Derica Shields // Artist Feedback Session

This Wednesday in February, under the ongoing government stay-at-home order, we introduced ourselves and I said a bit about the space I hoped we could foster together. We were twelve. The three artists who had come to share work presented one by one and we discussed and daydreamed.

I was curious about the treatment of time in Keith Pointing’s painting ‘Paradise Prorogued’ for a few reasons: swooping crows and their mythical association with death or travel between dimensions; Keith’s use of flatness or shallow depth; a sense of delay or pause in the land/cityscape; the word ‘prorogued’ in the title –paradise discontinued?

Daydream, these buildings are flower-height and what is the time of flowers taller human structures? Is this an abandoned city, and who were its builders or inhabitants? Can I ask the time in a dreamscape, and if I could why would I? A relief to be on hold before the call to state my case.

We went on to another playful painting titled ‘Looking at You’. A painter in the group asked why this work suggests a continued row of flowers on the left edge but introduces a gap between the flowers and the edge on the right. Keith explained that he was more interested in hearing our responses to the paintings than in sharing his goals or intentions because with painting, unlike in his day job, he affords colour and paint primacy over language.

Josephine Kay-Ogunsola’s photographs of the large-scale sculpture she is preparing for her graduation show opened an exciting and excited group conversation. As we looked at photographs of the work, Josephine explained that a couple of friends had mentioned it evoked gollow*g imagery for them; this opened the question of how Josephine could create her character, Coal Black, without recalling that racist imagery. Josephine also shared the origin of the character: when a teacher said she couldn’t play Snow White in a school production, Josephine’s mother invented Coal Black and made costumes that let Josephine play out her princess fantasy.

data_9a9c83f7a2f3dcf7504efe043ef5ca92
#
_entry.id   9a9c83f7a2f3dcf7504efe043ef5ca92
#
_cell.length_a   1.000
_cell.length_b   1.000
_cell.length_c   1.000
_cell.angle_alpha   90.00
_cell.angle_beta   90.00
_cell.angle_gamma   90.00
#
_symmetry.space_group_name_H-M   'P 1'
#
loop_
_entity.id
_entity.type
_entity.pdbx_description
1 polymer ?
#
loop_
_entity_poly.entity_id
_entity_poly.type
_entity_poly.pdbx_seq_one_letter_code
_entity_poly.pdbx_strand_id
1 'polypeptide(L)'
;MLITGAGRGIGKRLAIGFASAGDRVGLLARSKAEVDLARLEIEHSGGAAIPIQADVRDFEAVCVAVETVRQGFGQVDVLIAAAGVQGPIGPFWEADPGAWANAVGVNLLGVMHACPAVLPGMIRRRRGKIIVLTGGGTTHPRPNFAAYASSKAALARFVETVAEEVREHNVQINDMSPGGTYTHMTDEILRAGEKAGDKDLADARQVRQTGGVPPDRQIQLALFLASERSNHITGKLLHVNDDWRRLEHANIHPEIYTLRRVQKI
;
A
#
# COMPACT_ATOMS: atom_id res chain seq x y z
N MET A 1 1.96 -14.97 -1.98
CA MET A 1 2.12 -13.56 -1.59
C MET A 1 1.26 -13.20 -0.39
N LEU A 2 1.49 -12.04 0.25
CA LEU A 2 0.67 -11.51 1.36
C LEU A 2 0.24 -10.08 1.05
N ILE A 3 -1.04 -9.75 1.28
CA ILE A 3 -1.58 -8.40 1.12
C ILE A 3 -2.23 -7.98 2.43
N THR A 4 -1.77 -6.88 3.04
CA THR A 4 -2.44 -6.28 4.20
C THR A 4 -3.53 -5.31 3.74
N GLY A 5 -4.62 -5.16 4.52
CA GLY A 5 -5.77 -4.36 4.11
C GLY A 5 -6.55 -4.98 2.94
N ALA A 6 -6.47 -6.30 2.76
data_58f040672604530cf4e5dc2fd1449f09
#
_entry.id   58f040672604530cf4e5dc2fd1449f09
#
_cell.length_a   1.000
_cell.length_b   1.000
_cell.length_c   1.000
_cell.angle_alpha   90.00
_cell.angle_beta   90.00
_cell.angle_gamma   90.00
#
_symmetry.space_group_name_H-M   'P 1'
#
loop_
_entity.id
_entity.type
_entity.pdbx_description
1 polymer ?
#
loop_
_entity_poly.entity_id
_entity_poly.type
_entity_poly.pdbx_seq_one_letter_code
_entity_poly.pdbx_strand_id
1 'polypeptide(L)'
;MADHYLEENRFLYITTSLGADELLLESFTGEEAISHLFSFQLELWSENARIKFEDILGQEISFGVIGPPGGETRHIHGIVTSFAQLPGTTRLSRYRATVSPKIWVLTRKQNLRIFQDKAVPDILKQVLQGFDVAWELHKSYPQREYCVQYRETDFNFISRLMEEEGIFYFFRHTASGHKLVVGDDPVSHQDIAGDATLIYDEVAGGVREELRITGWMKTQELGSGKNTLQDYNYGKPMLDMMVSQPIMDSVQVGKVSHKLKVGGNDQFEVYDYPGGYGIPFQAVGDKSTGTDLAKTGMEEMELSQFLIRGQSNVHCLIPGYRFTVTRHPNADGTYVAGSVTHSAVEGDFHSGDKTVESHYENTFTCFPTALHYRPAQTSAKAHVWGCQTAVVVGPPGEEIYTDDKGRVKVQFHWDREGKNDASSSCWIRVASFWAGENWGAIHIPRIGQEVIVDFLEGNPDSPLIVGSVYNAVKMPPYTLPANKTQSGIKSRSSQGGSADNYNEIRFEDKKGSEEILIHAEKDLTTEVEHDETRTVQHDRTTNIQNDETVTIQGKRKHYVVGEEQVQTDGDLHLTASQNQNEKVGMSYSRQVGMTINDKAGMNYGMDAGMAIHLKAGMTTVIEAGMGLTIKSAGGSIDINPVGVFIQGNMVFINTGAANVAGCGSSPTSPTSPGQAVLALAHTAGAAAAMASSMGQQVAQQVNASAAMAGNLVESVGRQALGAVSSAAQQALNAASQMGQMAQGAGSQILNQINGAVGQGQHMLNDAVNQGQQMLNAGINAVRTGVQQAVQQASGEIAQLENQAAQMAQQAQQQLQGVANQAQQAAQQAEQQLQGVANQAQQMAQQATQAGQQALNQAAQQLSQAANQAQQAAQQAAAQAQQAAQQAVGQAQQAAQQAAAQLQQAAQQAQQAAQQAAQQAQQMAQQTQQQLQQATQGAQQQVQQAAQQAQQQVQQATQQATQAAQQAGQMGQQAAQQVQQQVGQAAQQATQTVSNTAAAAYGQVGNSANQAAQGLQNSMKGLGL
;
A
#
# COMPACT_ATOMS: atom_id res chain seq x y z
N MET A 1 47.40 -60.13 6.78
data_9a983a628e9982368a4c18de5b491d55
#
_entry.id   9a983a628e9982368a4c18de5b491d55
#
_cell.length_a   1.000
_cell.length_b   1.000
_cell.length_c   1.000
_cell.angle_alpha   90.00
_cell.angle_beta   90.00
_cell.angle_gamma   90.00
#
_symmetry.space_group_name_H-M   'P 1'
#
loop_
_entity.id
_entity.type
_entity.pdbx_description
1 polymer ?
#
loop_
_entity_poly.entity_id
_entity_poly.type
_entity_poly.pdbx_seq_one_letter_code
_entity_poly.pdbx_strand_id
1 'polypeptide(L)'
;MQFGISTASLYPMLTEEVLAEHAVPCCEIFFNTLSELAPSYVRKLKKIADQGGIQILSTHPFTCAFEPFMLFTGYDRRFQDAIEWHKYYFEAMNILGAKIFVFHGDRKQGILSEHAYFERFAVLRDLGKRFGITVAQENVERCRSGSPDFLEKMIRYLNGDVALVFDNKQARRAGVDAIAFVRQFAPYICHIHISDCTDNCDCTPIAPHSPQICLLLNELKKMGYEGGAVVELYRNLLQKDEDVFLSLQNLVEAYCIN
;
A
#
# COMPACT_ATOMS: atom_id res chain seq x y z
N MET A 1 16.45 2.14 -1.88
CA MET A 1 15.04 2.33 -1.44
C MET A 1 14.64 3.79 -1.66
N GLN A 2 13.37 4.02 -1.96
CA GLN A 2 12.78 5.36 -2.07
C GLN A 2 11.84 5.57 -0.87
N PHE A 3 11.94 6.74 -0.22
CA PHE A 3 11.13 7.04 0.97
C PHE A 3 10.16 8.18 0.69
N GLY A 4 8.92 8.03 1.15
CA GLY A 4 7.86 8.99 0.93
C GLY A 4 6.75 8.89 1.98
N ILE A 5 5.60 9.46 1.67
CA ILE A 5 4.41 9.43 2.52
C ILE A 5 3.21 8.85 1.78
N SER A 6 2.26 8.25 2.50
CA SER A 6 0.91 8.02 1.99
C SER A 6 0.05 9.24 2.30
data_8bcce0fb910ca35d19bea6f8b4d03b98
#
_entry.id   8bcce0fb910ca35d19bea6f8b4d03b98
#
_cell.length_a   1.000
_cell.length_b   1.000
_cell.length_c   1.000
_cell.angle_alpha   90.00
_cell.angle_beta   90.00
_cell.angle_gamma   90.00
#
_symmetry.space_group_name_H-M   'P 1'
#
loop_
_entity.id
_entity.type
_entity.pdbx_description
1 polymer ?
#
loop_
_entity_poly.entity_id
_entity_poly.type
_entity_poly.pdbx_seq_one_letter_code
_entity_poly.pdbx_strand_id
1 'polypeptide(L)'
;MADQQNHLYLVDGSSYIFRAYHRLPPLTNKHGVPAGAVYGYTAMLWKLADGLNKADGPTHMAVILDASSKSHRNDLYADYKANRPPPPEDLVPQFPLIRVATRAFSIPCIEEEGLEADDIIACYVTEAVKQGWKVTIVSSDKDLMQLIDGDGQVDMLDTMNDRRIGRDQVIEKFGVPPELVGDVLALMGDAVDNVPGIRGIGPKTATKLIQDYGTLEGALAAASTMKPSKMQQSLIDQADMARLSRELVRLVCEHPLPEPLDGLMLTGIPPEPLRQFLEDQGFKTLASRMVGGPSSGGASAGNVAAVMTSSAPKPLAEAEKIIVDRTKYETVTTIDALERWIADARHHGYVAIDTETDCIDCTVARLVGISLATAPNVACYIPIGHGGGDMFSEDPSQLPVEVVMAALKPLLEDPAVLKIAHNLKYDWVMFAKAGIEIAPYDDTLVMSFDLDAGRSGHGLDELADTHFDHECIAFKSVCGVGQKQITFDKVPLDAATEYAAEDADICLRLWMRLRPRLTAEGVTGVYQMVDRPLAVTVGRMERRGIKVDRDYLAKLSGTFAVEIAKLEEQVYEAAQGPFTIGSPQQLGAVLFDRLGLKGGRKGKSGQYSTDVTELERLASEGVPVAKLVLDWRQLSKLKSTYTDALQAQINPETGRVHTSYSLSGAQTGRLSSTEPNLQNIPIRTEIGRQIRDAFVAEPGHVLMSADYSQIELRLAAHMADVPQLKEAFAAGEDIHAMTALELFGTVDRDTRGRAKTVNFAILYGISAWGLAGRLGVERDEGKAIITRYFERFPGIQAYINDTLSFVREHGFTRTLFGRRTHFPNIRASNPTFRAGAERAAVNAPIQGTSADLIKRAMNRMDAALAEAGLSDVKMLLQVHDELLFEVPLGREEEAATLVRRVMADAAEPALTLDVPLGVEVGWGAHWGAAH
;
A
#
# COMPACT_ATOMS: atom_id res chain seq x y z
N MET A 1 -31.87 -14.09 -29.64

With this story of transformative play in mind, we commented on the strength of Josephine’s decision to make a large, towering work that would ensconse viewers in the world of the piece. The group was also enthusiastic about Josephine’s use of papier maché and saturated pink, evoking the self-made epic worlds of childhood dreams.

Daydream the two, or is it three, faces of Coal Black lovingly dotted with pink lipstick kisses, traces of affection that mark these faces with adoration, the figures’ own experiments with colour. A work that doesn’t chase institutional perfection is just what’s needed.

Artist and writer Ebun Sodipo shared photographs of a number of her large collage works. In them, each handwritten text and printed image of Black maternal figures, including Beyoncé and Marsha P. Johnson, is a fragment and a keepsake. The way these keepsakes are held together by/enmeshed in green scaffolding sheets (a fine mesh that construction workers fasten to scaffolding to protect themselves and each other from falling debris) or placed on the foil the rescue blankets used in first-aid for shock or hypothermia speaks to caring embrace, what catches you in freefall, the comedown after emergency. A number of us made connections between Ebun’s work and Black American women’s quilting traditions that use figuration and symbology (Faith Ringgold, Harriet Powers) and abstraction (Gee’s Bend quilters). We talked about how these works might be shown in a gallery, some pinned against a wall but others suspended in the middle of the space so that we can walk around and among them.

Daydream we wear these works wrapped around. Make beauty out of emergency materials; make each other same time. Draped in them we pride through someplace verdant or a Cauleen Smith film. If wrapped means protected it also means restraint, so we make heart maternity; extend from what is given and fashion a love.


Also in attendance:
Melise Bicep
Lois Graham
Uma Caruana-Klasson
Lynne Shaw
Rana Kadry
Veronica Vickery
Lily Ash Sakula
Holly Graham


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